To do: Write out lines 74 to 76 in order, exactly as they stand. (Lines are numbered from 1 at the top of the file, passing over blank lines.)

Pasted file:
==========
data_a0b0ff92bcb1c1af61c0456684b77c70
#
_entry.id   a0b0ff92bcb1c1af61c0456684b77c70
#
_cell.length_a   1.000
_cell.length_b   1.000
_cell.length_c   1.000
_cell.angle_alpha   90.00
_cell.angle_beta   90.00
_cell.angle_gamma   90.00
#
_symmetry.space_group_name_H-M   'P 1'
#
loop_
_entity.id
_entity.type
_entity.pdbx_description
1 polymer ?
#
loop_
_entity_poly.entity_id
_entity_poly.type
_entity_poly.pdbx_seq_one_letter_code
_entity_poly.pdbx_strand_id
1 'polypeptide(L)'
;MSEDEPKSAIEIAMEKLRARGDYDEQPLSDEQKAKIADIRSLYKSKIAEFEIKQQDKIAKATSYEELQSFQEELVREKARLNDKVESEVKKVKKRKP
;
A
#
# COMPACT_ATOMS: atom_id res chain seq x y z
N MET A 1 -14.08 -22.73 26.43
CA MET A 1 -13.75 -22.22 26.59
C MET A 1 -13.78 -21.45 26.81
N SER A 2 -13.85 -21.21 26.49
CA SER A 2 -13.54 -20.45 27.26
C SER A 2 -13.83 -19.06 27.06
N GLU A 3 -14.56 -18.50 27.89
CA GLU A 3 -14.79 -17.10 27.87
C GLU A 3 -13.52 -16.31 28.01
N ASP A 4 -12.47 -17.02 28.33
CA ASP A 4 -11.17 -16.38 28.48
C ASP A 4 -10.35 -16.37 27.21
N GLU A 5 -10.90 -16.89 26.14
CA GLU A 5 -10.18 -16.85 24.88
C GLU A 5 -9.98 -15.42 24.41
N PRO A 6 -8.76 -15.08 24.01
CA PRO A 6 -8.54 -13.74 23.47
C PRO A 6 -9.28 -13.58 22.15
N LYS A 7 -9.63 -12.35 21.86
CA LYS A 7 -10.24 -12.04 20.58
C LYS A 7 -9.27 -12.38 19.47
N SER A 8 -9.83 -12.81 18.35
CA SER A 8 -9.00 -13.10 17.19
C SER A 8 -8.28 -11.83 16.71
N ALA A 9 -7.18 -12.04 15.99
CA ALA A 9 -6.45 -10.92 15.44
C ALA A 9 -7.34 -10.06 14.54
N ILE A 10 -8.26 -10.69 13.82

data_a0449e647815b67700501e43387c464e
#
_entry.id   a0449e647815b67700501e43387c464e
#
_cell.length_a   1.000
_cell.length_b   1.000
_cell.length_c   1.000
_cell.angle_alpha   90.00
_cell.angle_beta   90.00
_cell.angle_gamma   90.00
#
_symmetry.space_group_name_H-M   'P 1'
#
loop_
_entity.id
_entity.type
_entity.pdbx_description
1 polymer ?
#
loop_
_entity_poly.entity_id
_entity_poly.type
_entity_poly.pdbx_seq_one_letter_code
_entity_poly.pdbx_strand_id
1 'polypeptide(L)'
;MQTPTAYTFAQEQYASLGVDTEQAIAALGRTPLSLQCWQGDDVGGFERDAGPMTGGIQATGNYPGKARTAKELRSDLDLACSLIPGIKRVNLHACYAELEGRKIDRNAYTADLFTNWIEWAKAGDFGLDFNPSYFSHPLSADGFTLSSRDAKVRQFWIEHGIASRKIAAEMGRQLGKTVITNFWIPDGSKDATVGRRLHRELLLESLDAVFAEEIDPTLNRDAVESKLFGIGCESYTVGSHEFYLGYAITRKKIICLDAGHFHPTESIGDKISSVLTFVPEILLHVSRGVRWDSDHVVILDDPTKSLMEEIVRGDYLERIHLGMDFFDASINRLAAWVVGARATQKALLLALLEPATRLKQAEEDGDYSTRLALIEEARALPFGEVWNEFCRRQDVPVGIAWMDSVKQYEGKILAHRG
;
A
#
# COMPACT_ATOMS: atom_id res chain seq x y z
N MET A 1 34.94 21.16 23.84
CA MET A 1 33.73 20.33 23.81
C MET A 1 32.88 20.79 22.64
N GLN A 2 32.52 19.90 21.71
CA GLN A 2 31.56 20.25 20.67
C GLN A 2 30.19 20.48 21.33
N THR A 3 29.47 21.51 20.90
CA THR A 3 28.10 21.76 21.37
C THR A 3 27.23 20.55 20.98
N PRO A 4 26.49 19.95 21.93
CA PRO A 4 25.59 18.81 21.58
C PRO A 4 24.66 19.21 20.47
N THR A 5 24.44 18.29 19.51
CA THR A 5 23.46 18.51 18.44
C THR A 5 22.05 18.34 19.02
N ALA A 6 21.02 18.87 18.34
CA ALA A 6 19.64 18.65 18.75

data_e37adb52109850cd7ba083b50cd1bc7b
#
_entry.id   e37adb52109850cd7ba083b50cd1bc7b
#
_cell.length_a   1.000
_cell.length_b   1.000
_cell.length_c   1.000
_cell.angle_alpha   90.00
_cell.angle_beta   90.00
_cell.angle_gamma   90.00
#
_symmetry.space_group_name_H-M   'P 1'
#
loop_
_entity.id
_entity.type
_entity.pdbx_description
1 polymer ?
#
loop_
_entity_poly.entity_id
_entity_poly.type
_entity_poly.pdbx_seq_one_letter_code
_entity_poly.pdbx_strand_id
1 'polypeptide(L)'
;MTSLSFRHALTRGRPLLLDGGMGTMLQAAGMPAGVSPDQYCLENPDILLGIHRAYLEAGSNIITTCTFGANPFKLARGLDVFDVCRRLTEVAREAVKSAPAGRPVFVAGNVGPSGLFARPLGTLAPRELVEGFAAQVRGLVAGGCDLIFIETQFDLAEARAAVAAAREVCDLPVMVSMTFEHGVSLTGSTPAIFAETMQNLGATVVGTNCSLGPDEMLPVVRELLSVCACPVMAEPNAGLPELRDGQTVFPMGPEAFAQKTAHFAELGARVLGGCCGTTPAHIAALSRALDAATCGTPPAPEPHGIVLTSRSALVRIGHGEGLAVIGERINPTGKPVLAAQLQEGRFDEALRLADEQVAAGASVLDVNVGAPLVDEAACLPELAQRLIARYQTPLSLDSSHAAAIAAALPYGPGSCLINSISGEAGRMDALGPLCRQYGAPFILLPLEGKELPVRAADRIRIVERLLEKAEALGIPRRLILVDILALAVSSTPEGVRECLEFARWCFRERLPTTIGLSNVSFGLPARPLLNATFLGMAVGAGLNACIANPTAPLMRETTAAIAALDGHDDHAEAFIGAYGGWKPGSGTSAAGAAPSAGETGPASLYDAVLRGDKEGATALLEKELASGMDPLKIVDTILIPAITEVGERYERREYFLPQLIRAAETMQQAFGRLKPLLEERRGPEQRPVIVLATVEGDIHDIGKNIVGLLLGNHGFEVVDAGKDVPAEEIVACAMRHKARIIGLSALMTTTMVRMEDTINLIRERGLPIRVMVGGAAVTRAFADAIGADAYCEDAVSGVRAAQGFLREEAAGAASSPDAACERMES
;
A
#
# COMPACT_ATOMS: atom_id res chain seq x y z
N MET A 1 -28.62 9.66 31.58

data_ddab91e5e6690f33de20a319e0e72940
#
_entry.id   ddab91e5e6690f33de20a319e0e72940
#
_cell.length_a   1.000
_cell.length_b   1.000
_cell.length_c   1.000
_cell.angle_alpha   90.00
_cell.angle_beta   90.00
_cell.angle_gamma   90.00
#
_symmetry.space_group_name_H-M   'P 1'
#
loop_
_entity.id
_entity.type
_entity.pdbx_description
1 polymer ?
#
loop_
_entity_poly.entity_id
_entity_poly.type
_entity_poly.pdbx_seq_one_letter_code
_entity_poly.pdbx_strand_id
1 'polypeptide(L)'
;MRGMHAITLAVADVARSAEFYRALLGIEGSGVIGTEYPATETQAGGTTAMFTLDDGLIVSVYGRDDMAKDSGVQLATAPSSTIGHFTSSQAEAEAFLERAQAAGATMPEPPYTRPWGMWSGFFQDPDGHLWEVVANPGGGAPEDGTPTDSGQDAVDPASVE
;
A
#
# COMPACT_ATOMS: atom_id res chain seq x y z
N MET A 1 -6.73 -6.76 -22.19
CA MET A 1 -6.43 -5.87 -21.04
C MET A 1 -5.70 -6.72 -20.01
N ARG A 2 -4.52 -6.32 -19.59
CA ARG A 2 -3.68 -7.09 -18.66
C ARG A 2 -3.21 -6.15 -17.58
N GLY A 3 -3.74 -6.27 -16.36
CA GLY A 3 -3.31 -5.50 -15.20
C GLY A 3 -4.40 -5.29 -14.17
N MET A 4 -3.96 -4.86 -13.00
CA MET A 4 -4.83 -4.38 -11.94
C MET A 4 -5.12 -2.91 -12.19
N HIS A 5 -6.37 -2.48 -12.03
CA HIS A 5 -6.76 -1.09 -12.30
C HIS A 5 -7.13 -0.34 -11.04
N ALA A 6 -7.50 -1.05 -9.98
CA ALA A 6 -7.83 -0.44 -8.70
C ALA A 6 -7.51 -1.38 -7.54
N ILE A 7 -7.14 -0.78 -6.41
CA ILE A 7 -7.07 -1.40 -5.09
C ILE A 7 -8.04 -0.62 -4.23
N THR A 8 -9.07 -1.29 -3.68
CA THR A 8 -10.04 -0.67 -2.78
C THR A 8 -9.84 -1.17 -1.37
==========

_entity.type
_entity.pdbx_description
1 polymer ?